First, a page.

Overview: This second edition of HBO Sports STATE OF PLAY tells the story of college football player Eric LeGrand of Avenel, NJ (No. 52 at Rutgers) and mountain biker Steve Shope of Newfields, NH, who both competed at a high level, but suddenly, became paralyzed on the field. This moving film follows both men and their families as they struggle to accept new physical limitations, painting a raw and inspiring portrait of endurance and love. Berg hosts a panel discussion that includes Eric LeGrand, his mother, Karen, Steve Shope and his wife, Julie.
STATE OF PLAY: BROKEN is executive produced by Peter Berg and Sarah Aubrey; co-executive producers, Matthew Goldberg and Christopher G. Cowen; producers, Gabe Spitzer and Brandon Carroll; co-producer, Stephen Strout; field producer, Sandrine Orabona; director of photography, Sean McElwee; edited by Stephen Strout.
Expectations: That is a short and sweet overview exactly posted as HBO gave it to us. In a way I am not to put out by that scant information. It gives me enough to go on and sparks interest to hear the stories from these selected athletes. Both men have sustained horrible injuries I gather labeling them as ‘broken.’ The documentary portion may dwell just on the accidents and then the roundtable will, via their examples, discuss how the athletes deal with now longer competing and just concentrating on healing and/or managing their condition. Sounds like grounds for a good segment. Here is a preview that sets it all up perfectly.
Gut Reaction: This writer thought last week’s edition “Happiness” was not a solid hour. This edition fares better, but the series still hasn’t hit the depth of reporting or the heated examination that we saw in “Trophy Kids” last year. We do get personal and inspiring stories from Steve & Eric. They serve a good example of how paralyzed people live their lives. As Eric’s mother Karen states in the roundtable, and I paraphrase – It isn’t surviving the accident that makes you inspirational it is what you have done afterwards. Of course, no one dwells on getting hurt in sports, at least seriously injured. Karen had another kernel of insight with a line that states – If you worry about getting injured you are more likely to become so. Some great quotes came out of the discussion portion and some good day-in-the-live moments in the documentary.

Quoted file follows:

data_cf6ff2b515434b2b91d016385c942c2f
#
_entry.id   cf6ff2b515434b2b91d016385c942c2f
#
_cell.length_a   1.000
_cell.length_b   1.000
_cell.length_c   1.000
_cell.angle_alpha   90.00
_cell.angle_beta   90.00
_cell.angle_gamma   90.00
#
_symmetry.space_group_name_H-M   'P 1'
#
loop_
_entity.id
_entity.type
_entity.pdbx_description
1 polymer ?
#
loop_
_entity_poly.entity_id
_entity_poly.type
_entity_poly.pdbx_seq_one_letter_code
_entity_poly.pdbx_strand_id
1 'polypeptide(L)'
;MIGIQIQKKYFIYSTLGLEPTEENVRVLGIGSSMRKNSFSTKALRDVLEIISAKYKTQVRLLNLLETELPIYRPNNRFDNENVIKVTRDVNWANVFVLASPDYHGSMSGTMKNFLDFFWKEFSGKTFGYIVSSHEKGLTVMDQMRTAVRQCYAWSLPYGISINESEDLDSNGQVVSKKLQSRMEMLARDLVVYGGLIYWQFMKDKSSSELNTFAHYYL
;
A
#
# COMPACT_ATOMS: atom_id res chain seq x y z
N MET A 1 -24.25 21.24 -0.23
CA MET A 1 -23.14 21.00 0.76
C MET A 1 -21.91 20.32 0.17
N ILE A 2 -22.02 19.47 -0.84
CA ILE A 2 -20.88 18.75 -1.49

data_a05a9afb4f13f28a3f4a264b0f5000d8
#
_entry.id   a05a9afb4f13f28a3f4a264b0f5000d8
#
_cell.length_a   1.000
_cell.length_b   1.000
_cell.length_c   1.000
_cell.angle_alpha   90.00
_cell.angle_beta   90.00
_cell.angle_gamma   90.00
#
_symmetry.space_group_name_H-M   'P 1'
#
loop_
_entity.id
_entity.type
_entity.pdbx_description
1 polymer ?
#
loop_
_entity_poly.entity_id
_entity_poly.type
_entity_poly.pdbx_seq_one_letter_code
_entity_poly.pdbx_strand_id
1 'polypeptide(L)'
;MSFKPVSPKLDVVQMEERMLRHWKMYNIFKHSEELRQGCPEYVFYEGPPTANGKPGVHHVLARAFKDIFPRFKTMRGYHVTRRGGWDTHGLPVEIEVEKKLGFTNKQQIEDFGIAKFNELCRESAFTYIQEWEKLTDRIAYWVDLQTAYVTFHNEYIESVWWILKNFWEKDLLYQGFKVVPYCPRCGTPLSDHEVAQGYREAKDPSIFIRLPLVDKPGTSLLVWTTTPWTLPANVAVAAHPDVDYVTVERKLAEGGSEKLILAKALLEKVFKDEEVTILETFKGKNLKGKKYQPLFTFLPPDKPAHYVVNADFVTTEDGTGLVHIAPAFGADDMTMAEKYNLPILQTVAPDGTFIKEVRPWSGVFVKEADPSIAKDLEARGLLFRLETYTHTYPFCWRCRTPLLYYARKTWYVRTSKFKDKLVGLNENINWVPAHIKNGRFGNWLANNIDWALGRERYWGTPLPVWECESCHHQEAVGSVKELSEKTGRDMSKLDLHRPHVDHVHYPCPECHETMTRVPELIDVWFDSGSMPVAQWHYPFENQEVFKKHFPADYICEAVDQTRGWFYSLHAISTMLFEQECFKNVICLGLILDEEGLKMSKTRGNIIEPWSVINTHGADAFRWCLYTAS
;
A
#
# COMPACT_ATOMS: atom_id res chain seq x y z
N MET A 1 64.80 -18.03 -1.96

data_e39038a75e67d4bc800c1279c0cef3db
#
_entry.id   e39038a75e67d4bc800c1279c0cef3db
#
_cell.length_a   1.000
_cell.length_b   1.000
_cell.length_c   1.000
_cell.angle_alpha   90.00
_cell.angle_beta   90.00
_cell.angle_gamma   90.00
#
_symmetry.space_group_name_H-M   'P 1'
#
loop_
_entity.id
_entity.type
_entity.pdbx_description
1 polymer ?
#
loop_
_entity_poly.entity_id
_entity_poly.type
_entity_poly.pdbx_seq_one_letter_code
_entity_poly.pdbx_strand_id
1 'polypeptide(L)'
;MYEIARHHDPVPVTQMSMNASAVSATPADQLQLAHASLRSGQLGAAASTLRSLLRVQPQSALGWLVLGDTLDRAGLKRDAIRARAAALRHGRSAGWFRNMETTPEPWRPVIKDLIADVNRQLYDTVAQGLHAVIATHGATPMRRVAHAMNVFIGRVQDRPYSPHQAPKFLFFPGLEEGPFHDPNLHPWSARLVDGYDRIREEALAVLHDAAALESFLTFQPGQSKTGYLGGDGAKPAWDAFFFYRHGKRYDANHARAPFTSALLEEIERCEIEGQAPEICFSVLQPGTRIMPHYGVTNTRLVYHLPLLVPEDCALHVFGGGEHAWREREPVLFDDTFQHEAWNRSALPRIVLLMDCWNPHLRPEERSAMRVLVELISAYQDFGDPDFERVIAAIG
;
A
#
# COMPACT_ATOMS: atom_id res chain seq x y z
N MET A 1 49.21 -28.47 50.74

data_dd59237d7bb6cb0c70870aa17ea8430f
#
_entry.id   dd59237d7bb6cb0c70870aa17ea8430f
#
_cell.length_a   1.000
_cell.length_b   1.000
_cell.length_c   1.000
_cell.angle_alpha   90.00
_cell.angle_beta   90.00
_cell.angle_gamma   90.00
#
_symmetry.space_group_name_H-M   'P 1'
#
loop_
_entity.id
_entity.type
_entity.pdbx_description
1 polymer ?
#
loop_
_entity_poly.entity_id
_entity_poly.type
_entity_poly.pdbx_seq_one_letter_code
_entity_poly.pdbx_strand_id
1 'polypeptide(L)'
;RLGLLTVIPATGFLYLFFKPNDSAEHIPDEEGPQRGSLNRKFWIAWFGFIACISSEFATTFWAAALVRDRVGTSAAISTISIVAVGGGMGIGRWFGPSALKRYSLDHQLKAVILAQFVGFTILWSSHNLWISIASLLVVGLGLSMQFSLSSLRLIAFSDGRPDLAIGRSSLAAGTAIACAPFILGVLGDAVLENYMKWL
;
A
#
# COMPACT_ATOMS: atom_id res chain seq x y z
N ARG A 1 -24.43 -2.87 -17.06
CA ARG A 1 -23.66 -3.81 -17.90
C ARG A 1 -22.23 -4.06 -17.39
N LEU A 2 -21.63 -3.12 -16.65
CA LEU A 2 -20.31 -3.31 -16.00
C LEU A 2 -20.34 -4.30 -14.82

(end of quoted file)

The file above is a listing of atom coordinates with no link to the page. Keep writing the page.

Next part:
This documentary, I felt, could have geared the focus more on sports and those you get seriously damaged by the games they play. The Shope piece was good because it could have led to a discussion of extreme sports, like mountain biking, and how the risks of catastrophic injury is present in sports as risky as those. The documentary THE CRASH REEL comes to mind; it proved an unexpected favorite in exploring that topic. And, of course, football has really been under scrutiny for its safety. That isn’t what happens here. Instead of that exploration we get a look at the life of paralyzed patients. These two could have been in this condition because of car accidents and the
play of the documentary could have almost been the same. Host Peter Berg only asked one question near the end of the show about how the competitive drive these two men have as athletes has helped them to recover.
In Conclusion: A solid documentary but still not playing up the sports angle that it could. A good edition for Thanksgiving week though, as these two men are thankful for the supportive family, friends and professionals they have around them. Though they have been broken by the sport they love, both of them have adapted and moved on becoming role models for the similarly afflicted. Good for them!
Other HBO playdates: 11.28 at 4:45pm; 12.29 at 3:30pm; 12.30 at 7:30am, and 12.01 at 2:30pm and on HBOGo.
Next Week: On Tuesday, December 02, the next installment debuts. It is STATE OF PLAY: Culture Shock. It will feature a look at the NFL’s efforts to make the sport safer.